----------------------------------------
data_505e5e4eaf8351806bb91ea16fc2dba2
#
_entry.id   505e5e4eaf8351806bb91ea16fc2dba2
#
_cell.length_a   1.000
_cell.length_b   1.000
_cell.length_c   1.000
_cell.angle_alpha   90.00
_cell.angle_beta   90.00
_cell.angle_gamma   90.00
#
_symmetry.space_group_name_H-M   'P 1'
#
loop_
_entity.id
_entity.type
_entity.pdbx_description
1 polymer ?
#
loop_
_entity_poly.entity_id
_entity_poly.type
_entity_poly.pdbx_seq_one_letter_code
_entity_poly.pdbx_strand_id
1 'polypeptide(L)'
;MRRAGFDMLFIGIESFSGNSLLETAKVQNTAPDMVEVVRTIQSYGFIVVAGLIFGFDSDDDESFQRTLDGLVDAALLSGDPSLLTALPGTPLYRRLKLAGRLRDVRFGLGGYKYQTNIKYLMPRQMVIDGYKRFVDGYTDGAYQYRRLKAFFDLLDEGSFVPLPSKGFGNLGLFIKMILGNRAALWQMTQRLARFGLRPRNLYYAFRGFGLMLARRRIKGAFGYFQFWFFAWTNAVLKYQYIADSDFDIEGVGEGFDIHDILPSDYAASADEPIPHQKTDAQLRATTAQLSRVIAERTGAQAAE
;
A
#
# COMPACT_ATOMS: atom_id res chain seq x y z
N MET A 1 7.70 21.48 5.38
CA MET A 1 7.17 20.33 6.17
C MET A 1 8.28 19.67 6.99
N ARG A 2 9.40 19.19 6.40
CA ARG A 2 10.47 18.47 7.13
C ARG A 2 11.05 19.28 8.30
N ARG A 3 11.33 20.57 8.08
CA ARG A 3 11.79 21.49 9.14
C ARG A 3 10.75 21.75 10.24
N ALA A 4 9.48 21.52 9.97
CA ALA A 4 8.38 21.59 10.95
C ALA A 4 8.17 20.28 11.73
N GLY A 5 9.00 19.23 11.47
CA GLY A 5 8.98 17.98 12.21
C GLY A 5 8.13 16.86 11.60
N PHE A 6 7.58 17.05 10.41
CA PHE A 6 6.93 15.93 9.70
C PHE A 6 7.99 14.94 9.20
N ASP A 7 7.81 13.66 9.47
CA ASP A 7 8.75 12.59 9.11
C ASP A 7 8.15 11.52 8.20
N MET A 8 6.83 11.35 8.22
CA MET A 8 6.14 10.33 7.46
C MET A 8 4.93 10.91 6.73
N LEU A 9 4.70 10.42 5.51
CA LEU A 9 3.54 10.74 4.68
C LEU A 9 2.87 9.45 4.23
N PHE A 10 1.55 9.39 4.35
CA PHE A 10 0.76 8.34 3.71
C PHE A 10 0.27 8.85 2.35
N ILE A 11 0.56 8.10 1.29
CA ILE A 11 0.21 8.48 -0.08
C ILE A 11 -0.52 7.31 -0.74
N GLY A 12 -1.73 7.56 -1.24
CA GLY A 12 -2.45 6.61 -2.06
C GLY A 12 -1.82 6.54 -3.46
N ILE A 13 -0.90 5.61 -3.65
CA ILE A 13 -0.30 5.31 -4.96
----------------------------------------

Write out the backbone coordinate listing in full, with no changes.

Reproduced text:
data_505e5e4eaf8351806bb91ea16fc2dba2
#
_entry.id   505e5e4eaf8351806bb91ea16fc2dba2
#
_cell.length_a   1.000
_cell.length_b   1.000
_cell.length_c   1.000
_cell.angle_alpha   90.00
_cell.angle_beta   90.00
_cell.angle_gamma   90.00
#
_symmetry.space_group_name_H-M   'P 1'
#
loop_
_entity.id
_entity.type
_entity.pdbx_description
1 polymer ?
#
loop_
_entity_poly.entity_id
_entity_poly.type
_entity_poly.pdbx_seq_one_letter_code
_entity_poly.pdbx_strand_id
1 'polypeptide(L)'
;MRRAGFDMLFIGIESFSGNSLLETAKVQNTAPDMVEVVRTIQSYGFIVVAGLIFGFDSDDDESFQRTLDGLVDAALLSGDPSLLTALPGTPLYRRLKLAGRLRDVRFGLGGYKYQTNIKYLMPRQMVIDGYKRFVDGYTDGAYQYRRLKAFFDLLDEGSFVPLPSKGFGNLGLFIKMILGNRAALWQMTQRLARFGLRPRNLYYAFRGFGLMLARRRIKGAFGYFQFWFFAWTNAVLKYQYIADSDFDIEGVGEGFDIHDILPSDYAASADEPIPHQKTDAQLRATTAQLSRVIAERTGAQAAE
;
A
#
# COMPACT_ATOMS: atom_id res chain seq x y z
N MET A 1 7.70 21.48 5.38
CA MET A 1 7.17 20.33 6.17
C MET A 1 8.28 19.67 6.99
N ARG A 2 9.40 19.19 6.40
CA ARG A 2 10.47 18.47 7.13
C ARG A 2 11.05 19.28 8.30
N ARG A 3 11.33 20.57 8.08
CA ARG A 3 11.79 21.49 9.14
C ARG A 3 10.75 21.75 10.24
N ALA A 4 9.48 21.52 9.97
CA ALA A 4 8.38 21.59 10.95
C ALA A 4 8.17 20.28 11.73
N GLY A 5 9.00 19.23 11.47
CA GLY A 5 8.98 17.98 12.21
C GLY A 5 8.13 16.86 11.60
N PHE A 6 7.58 17.05 10.41
CA PHE A 6 6.93 15.93 9.70
C PHE A 6 7.99 14.94 9.20
N ASP A 7 7.81 13.66 9.47
CA ASP A 7 8.75 12.59 9.11
C ASP A 7 8.15 11.52 8.20
N MET A 8 6.83 11.35 8.22
CA MET A 8 6.14 10.33 7.46
C MET A 8 4.93 10.91 6.73
N LEU A 9 4.70 10.42 5.51
CA LEU A 9 3.54 10.74 4.68
C LEU A 9 2.87 9.45 4.23
N PHE A 10 1.55 9.39 4.35
CA PHE A 10 0.76 8.34 3.71
C PHE A 10 0.27 8.85 2.35
N ILE A 11 0.56 8.10 1.29
CA ILE A 11 0.21 8.48 -0.08
C ILE A 11 -0.52 7.31 -0.74
N GLY A 12 -1.73 7.56 -1.24
CA GLY A 12 -2.45 6.61 -2.06
C GLY A 12 -1.82 6.54 -3.46
N ILE A 13 -0.90 5.61 -3.65
CA ILE A 13 -0.30 5.31 -4.96